Wake up, spring is on its way!
Since lemons, oranges, kumquats and the like get plenty of sun in their subtropical home in Asia, it comes as no surprise that they don't like the cold, wet and dark weather in these parts. That's why citrus plants should be moved to a winter home as soon as possible at the end of the gardening season. The sensitive Rutaceae plants can be put outside again when temperatures go up in the spring. But beware: Just like us humans, citrus plants only get used to the change of season very slowly. These five tips will help you wake them from their winter slumber and get them ready for the spring.
Citrus plants love the sun, but they need to slowly regain their strength after their winter slumber. It's not just us humans that can get sunburnt, the leaves of plants can also get burned if they are put in the sun too soon and for too long. With that in mind, citrus trees should initially be positioned outside for a few hours at a time on the first few warm days of the year. The time can be gradually increased with the right weather. When you are absolutely sure that there will be no more frost (this is generally the case after the Ice Saints period in May), you can put plants outside properly again.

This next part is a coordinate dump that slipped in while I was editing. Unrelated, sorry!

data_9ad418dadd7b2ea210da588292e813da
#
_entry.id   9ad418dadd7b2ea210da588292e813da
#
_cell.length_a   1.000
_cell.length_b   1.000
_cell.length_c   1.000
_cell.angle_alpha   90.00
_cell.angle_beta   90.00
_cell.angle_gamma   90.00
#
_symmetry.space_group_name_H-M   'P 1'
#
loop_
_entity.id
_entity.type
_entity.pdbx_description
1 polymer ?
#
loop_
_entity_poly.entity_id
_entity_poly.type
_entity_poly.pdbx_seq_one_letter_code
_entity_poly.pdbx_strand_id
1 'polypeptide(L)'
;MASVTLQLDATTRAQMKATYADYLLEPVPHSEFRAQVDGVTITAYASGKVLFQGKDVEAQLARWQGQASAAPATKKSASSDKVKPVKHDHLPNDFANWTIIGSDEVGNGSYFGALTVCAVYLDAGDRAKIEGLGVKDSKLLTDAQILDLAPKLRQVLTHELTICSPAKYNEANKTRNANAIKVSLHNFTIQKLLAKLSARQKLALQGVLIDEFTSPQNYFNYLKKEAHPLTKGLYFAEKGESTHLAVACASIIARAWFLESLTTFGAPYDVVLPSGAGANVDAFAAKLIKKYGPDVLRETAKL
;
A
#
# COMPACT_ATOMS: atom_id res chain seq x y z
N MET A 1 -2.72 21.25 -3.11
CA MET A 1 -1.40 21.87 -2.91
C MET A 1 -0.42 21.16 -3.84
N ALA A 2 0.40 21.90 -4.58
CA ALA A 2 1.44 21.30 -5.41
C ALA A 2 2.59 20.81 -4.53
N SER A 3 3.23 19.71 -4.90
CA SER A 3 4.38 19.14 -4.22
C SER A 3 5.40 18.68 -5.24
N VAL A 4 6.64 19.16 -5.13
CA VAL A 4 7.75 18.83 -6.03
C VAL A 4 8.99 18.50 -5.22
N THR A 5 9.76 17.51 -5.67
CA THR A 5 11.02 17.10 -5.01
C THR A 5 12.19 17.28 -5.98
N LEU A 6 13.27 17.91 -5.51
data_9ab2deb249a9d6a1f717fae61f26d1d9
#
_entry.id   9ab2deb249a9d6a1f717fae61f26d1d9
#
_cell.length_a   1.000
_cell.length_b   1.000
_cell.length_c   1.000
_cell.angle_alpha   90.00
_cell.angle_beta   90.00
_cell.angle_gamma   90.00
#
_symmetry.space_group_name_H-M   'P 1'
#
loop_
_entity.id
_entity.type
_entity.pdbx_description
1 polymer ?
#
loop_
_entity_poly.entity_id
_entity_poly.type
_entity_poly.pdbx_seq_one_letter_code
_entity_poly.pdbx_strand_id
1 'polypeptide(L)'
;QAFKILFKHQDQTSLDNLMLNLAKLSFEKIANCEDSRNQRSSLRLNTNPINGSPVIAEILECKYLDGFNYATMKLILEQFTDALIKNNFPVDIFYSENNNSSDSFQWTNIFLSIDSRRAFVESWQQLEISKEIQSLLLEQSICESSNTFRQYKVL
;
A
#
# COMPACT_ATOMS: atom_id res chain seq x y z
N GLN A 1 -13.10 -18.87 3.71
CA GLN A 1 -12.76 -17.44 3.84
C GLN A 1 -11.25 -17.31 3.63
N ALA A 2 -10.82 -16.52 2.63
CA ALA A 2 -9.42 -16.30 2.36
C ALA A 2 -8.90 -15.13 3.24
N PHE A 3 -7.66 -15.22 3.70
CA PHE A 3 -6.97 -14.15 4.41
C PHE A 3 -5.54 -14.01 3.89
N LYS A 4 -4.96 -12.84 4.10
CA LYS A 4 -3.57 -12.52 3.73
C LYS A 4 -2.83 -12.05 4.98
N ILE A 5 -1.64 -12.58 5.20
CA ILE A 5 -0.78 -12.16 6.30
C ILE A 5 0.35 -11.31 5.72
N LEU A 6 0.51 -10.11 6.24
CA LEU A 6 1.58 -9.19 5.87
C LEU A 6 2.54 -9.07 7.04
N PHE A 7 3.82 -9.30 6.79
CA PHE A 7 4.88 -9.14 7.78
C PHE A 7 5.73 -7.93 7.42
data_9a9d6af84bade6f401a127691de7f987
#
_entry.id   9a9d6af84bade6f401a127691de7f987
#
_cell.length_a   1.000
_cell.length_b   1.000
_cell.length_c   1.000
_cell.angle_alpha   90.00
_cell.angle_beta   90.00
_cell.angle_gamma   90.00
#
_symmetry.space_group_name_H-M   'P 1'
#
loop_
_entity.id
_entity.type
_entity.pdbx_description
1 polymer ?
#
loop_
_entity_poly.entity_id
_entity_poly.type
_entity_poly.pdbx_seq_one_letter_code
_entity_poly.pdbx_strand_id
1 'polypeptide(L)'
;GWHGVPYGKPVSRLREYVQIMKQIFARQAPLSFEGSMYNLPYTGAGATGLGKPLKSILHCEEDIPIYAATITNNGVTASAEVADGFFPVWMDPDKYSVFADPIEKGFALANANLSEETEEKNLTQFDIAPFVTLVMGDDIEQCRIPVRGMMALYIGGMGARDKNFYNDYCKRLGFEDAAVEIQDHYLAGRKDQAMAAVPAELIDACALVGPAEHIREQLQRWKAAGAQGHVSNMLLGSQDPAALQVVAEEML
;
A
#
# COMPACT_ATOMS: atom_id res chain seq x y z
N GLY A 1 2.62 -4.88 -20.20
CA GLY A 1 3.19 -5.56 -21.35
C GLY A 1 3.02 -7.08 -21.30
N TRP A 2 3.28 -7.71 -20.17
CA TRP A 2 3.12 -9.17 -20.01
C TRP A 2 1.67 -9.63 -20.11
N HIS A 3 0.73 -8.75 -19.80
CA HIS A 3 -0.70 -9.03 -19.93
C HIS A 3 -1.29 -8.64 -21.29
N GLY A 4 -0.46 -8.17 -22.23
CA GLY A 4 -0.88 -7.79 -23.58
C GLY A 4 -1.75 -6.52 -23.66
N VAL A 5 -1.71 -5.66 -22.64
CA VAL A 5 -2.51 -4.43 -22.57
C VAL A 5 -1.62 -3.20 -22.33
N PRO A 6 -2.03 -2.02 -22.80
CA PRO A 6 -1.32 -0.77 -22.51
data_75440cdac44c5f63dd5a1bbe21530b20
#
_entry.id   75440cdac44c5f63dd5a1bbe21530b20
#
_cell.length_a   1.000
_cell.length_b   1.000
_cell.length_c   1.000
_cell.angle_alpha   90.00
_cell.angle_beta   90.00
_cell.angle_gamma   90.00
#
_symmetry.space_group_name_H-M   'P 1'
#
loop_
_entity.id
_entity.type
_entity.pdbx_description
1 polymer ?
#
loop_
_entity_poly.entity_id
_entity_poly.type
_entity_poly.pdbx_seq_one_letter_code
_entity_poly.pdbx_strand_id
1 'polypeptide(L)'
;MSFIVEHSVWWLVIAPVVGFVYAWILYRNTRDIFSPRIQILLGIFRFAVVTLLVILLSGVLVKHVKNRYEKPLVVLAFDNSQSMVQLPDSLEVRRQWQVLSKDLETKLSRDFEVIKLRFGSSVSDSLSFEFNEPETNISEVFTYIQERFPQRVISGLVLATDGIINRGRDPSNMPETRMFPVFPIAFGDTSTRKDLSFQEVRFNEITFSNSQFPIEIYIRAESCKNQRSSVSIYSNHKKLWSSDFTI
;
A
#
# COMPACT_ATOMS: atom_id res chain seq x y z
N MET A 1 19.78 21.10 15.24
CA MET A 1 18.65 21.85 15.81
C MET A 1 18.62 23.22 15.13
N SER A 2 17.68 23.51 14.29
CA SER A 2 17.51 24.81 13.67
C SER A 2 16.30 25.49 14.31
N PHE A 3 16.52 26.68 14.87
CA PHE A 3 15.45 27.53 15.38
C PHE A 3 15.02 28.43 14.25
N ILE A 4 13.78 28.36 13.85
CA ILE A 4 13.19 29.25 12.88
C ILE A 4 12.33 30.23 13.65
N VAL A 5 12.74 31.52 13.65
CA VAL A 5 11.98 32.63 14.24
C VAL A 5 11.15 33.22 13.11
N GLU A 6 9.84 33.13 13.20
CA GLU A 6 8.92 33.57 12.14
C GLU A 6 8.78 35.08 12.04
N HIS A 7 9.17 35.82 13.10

Once your citrus plants have got used to the rising temperatures, they prefer to be in sunny and warm places. Temperatures should be between 20 and 25 °C in the summer for healthy development. The following generally applies: The brighter the location, the higher the temperatures the sun worshippers can withstand. But they are not a fan of wind and rain – a protected spot is a must.
If you want to make some adjustments to the crown, it is best to do so in the spring before the trees go back outside. It is important that troublesome branches are cut off completely, otherwise shortened shoots can branch out again and the crown would become even thicker.
The Asian beauties should be repotted every two to three years so that they can grow optimally. A special soil tailored to their needs is suitable for this. The right time is at the beginning of the spring, e.g. in March. If the soil is fully rooted, it is a good idea to use a tub that is no more than five centimetres larger with good water drainage for repotting to prevent waterlogging.
Citrus plants are sensitive things: They like to be kept moist but can't tolerate dryness or wet conditions. If the root ball dries out, the plant sheds leaves, flowers and fruits. Waterlogging causes the leaves to drop off and the shoot tips to die. During the growth stage, citrus plants should also be fertilised on a weekly basis so that they get all the necessary nutrients and develop optimally.